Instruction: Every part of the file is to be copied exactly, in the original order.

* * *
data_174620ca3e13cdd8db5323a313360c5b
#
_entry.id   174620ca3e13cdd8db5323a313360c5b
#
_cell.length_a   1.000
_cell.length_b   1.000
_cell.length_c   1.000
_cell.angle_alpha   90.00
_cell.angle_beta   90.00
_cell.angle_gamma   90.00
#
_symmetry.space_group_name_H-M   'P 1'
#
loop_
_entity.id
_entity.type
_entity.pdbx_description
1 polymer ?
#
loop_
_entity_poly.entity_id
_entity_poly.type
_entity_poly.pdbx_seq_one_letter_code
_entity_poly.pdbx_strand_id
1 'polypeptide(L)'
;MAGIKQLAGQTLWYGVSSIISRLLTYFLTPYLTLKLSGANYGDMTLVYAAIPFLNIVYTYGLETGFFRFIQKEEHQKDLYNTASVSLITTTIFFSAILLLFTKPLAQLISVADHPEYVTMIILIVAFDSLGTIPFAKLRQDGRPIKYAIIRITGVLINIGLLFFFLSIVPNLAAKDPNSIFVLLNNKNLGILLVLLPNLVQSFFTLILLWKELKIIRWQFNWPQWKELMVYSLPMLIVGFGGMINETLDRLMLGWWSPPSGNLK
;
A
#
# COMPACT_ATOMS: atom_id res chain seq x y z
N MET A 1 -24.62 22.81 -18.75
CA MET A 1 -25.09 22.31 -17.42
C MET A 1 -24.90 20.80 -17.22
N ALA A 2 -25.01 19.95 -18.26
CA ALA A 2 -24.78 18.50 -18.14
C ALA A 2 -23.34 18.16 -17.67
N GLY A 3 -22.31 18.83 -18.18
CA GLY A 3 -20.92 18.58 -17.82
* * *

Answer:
data_174620ca3e13cdd8db5323a313360c5b
#
_entry.id   174620ca3e13cdd8db5323a313360c5b
#
_cell.length_a   1.000
_cell.length_b   1.000
_cell.length_c   1.000
_cell.angle_alpha   90.00
_cell.angle_beta   90.00
_cell.angle_gamma   90.00
#
_symmetry.space_group_name_H-M   'P 1'
#
loop_
_entity.id
_entity.type
_entity.pdbx_description
1 polymer ?
#
loop_
_entity_poly.entity_id
_entity_poly.type
_entity_poly.pdbx_seq_one_letter_code
_entity_poly.pdbx_strand_id
1 'polypeptide(L)'
;MAGIKQLAGQTLWYGVSSIISRLLTYFLTPYLTLKLSGANYGDMTLVYAAIPFLNIVYTYGLETGFFRFIQKEEHQKDLYNTASVSLITTTIFFSAILLLFTKPLAQLISVADHPEYVTMIILIVAFDSLGTIPFAKLRQDGRPIKYAIIRITGVLINIGLLFFFLSIVPNLAAKDPNSIFVLLNNKNLGILLVLLPNLVQSFFTLILLWKELKIIRWQFNWPQWKELMVYSLPMLIVGFGGMINETLDRLMLGWWSPPSGNLK
;
A
#
# COMPACT_ATOMS: atom_id res chain seq x y z
N MET A 1 -24.62 22.81 -18.75
CA MET A 1 -25.09 22.31 -17.42
C MET A 1 -24.90 20.80 -17.22
N ALA A 2 -25.01 19.95 -18.26
CA ALA A 2 -24.78 18.50 -18.14
C ALA A 2 -23.34 18.16 -17.67
N GLY A 3 -22.31 18.83 -18.18
CA GLY A 3 -20.92 18.58 -17.82